For years, UB chemistry professor Joseph Gardella Jr. has worked
tirelessly to ensure that the local community’s voice was
heard as the federal government decided what to do with nearly
200,000 cubic yards of radioactive waste stored in Lewiston, New
York — remnants of the Manhattan Project that produced the
country’s first nuclear weapons.
The history of Greenland’s snowfall is chronicled in an
unlikely place: the remains of aquatic plants that died long ago,
collecting at the bottom of lakes in horizontal layers that
document the passing years.
BUFFALO, N.Y. – A University at Buffalo-backed plan to
create 100 megawatts of new, locally produced solar energy within
the next four years is among the winners of a clean energy
competition for New York colleges and universities.
The hottest thing to hit The Commons lately isn’t the
newest ethnic eatery. It’s the pressure UB faculty, staff and
students are putting on restaurants there to stop serving food in
This is the If Kristopher Miller had a bumper sticker
(which he doesn’t), it might say “I Heart EV,”
but it would stand for “Electric Vehicles,” not
“Elmwood Village.” In 2014, Miller, web/graphic
designer for the University Libraries, bought an electric car for
his wife, a real estate agent and busy mom. Last year, he converted
his suburban home in Williamsville to solar electricity by
installing a small array of photo-voltaic panels on his roof. As UB
wraps up Earth Week, Miller talked with the UBReporter about how he
got hooked on alternative power and what green technologies he
plans to plug into next.
A celebration lunch and awards ceremony, a talk on microbeads in
the Great Lakes and a guest lecture from a former JPMorgan
executive are among the nearly two-dozen events happening on and
around campus for Earth Week 2016. The slate of activities began
over the weekend and continues through Saturday.
April is too early for most paddlers in Buffalo, but frigid
waters won’t deter 100 or so engineering students from across
the state and Canada who aim to win Saturday’s concrete canoe
race on Lake LaSalle.
Much of our planet’s biodiversity is concentrated in
hotspots, such as tropical mountains, where knowledge about the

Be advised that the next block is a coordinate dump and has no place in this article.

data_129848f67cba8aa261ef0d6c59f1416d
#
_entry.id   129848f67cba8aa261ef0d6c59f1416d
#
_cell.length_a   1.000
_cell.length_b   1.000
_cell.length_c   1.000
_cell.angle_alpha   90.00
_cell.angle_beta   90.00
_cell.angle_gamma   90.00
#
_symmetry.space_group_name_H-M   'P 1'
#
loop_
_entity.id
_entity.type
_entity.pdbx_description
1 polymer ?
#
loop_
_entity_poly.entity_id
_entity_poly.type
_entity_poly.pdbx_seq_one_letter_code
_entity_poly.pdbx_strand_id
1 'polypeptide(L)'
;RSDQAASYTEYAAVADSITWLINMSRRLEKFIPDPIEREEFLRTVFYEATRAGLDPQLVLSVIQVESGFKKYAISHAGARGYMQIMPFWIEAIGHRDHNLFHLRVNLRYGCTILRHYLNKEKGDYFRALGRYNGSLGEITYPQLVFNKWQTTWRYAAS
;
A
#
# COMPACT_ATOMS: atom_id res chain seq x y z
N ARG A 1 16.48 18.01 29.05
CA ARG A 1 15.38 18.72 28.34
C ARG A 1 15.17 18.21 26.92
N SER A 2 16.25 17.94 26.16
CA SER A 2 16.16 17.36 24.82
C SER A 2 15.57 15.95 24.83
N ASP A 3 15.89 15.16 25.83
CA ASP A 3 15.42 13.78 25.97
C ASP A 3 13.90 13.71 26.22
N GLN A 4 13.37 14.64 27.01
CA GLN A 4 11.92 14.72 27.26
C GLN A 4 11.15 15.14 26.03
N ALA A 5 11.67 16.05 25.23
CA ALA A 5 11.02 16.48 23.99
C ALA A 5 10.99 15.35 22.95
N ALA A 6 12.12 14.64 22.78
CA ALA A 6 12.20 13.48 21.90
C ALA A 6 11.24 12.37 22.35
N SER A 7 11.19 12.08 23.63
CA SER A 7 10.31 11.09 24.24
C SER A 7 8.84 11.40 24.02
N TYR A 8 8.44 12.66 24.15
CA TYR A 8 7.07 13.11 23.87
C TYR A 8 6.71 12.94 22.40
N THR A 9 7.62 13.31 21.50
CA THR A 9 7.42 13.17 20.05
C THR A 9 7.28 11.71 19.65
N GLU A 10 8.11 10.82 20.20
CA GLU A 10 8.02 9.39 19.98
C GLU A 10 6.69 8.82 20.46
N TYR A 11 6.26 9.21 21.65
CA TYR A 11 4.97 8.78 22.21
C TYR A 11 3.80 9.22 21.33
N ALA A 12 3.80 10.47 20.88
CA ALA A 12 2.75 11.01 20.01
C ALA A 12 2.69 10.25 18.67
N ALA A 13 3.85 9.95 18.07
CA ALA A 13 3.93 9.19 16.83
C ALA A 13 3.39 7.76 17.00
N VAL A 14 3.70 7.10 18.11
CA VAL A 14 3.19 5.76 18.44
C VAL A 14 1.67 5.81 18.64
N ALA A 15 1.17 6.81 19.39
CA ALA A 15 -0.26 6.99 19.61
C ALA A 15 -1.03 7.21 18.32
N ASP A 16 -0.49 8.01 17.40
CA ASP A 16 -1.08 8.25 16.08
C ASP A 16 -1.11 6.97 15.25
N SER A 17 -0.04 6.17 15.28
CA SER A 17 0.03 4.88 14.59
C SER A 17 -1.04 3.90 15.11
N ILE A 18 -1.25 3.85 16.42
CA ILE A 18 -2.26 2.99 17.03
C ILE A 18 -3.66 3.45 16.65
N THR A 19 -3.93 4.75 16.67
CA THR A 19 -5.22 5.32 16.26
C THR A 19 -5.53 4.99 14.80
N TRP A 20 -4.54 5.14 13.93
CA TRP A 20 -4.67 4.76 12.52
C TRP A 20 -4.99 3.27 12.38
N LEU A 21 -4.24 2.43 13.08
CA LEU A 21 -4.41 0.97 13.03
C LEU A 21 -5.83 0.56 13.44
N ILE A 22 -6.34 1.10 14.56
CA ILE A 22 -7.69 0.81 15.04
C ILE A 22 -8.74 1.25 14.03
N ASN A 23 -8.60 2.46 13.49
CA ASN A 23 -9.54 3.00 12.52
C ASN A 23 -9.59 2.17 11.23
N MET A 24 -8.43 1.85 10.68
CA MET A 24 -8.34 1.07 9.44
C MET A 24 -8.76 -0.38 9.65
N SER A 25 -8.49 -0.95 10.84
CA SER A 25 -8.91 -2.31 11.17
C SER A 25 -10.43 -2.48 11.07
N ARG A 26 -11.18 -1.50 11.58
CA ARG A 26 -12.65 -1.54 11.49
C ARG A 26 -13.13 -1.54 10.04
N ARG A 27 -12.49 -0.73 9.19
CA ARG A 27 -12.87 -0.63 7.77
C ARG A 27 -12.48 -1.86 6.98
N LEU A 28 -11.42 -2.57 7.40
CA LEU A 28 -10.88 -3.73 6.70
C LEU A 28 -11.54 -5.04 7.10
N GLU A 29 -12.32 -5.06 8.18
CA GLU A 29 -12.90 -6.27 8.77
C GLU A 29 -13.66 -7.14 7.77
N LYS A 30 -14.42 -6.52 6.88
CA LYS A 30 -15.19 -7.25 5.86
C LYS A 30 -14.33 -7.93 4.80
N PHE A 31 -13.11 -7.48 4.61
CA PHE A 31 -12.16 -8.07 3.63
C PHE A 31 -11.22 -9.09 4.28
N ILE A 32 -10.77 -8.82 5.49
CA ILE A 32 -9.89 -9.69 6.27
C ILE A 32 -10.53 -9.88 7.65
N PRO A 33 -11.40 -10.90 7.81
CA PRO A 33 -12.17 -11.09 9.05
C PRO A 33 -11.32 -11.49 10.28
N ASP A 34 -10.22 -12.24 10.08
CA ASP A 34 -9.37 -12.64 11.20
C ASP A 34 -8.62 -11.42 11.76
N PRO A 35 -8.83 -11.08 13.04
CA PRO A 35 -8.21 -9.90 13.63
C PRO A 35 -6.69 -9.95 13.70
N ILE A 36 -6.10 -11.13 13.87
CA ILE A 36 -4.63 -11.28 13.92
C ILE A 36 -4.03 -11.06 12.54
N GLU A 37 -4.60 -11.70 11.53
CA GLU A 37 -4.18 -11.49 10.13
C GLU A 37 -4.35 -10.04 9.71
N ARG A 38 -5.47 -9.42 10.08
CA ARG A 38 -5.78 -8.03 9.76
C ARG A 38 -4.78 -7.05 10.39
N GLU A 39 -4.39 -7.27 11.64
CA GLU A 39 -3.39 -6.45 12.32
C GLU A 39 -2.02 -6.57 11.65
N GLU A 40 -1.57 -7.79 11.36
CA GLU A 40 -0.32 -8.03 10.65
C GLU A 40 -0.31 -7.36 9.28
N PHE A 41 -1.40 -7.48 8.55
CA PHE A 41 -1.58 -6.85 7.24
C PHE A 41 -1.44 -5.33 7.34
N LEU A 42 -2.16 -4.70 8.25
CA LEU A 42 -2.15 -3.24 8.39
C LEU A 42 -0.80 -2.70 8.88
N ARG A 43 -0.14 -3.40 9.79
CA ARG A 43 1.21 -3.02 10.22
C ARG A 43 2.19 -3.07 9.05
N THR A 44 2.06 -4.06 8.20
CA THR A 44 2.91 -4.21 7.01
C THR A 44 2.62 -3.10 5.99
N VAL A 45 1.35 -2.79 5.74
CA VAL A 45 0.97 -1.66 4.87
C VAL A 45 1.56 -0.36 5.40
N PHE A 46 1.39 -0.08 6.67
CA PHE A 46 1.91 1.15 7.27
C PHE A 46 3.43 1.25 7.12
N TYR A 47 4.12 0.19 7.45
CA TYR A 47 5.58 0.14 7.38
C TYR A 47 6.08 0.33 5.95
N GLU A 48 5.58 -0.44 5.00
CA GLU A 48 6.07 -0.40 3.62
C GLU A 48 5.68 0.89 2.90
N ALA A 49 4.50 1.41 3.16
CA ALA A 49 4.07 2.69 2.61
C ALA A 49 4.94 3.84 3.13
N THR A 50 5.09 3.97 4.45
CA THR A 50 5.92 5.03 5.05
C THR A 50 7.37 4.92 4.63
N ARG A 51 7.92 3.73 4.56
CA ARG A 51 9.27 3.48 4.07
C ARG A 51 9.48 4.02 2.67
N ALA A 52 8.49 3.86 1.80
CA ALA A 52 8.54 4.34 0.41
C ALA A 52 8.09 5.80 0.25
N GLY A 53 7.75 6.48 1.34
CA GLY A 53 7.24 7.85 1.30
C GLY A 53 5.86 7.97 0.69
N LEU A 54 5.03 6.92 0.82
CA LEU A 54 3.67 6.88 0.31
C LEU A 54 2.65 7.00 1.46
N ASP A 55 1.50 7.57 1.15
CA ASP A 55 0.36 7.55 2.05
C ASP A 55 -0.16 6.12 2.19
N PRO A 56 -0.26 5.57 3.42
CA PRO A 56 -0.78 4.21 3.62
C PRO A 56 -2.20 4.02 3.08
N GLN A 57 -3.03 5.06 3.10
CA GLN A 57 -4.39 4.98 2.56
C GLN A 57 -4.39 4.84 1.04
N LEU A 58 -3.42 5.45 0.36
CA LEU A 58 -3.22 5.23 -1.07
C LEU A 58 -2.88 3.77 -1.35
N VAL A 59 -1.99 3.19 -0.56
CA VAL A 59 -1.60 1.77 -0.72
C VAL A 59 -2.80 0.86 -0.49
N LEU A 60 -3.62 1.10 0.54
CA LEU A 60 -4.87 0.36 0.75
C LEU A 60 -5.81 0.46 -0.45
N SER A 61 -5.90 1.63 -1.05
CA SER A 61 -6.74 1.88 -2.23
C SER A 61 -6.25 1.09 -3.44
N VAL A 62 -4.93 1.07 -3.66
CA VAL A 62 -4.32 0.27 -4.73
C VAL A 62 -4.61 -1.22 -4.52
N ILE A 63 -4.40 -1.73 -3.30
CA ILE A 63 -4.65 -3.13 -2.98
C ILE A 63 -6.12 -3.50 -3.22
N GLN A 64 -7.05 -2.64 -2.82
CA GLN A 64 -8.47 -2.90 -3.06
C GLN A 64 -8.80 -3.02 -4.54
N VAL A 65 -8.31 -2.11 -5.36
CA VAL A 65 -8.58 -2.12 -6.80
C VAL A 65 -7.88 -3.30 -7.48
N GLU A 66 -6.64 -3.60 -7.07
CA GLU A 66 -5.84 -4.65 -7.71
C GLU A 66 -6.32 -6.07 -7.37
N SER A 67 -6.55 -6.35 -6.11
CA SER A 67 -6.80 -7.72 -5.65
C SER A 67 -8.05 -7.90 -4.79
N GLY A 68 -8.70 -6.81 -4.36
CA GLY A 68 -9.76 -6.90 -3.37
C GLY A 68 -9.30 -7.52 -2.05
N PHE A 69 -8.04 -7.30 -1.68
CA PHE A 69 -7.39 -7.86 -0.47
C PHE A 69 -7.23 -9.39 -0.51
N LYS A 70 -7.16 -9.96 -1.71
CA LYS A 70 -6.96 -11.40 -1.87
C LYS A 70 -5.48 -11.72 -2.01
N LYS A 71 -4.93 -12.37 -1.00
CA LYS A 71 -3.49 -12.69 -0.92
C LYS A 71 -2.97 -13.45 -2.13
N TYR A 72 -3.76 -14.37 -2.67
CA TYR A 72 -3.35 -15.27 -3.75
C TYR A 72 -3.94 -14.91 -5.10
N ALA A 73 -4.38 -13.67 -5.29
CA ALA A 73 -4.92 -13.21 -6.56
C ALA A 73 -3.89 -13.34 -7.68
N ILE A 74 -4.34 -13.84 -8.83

habitats and distributions of species remains too uncertain to
guide management and conservation.
For 15 years, residents without insurance on Buffalo’s
East Side have accessed free health care at the Lighthouse Free
Medical Clinic, founded and managed by students from the Jacobs
School of Medicine and Biomedical Sciences.
Nearly 90 fifth-graders from Buffalo Public Schools’ West
Hertel Academy tested their science, technology, engineering and
math (STEM) skills yesterday by 3-D printing model wind turbines,
building light-powered LEGO cranes and learning how GPS is used to
locate shared bikes.
A new group of student leaders are receiving the tools they need
to be part of high-impact change on campus. They’re called
Education and Leadership Fellows in Sustainability (ELFS), and on
Thursday they got to meet with Andrew Winston, one of the
world’s foremost experts on sustainability in the business
In the past 20 years, there has been an exponential increase in
the appearance of the words “meditation,”
“mindfulness” and “yoga” in peer-reviewed
journals, according to David Vago, an associate psychologist in the
Functional Neuroimaging Laboratory at Brigham & Women’s
Hospital in Boston.
The world’s most pressing problems can’t be solved
with one approach or seen through a single lens. That’s the
thinking behind a spring studio course offered at UB that aims to
help a community in India develop a much-needed public sanitation
In recent years, climate scientists have grown increasingly
concerned that massive rivers of ice flowing into the ocean from
Greenland and Antarctica could accelerate as the planet warms,
leading to a catastrophic collapse of Earth’s ice sheets.
When Chris Leibfried got the opportunity to take an early
retirement from his work at Xerox, he knew he wanted to do
something to help people. He wasn’t exactly sure what that
would mean until he met Harmon Parker while taking a civil
engineering course at UB.
When UB chemists began studying waste disposal at a dairy farm
in New York State, they thought the farm’s advanced system
for processing manure would help remove estrogens and antibiotics
from the excrement.
UB architect and urban planner Nicholas Rajkovich is a
co-investigator on a research effort to build resilience in
low-income urban communities across the U.S. that are vulnerable to
such climate change-related events as flooding and high heat.
Global issues about refugees and migrants — and Buffalo
and UB’s reputation for working well with the refugee
population — were highlighted earlier this week as the city
hosted a press tour of foreign journalists titled “How the
City of Good Neighbors Embraces Refugees.”
It was once known as the Times Square of Buffalo, a bustling
place downtown bounded by landmarks such as St. Paul’s
Episcopal Cathedral and Louis Sullivan’s Guaranty Building.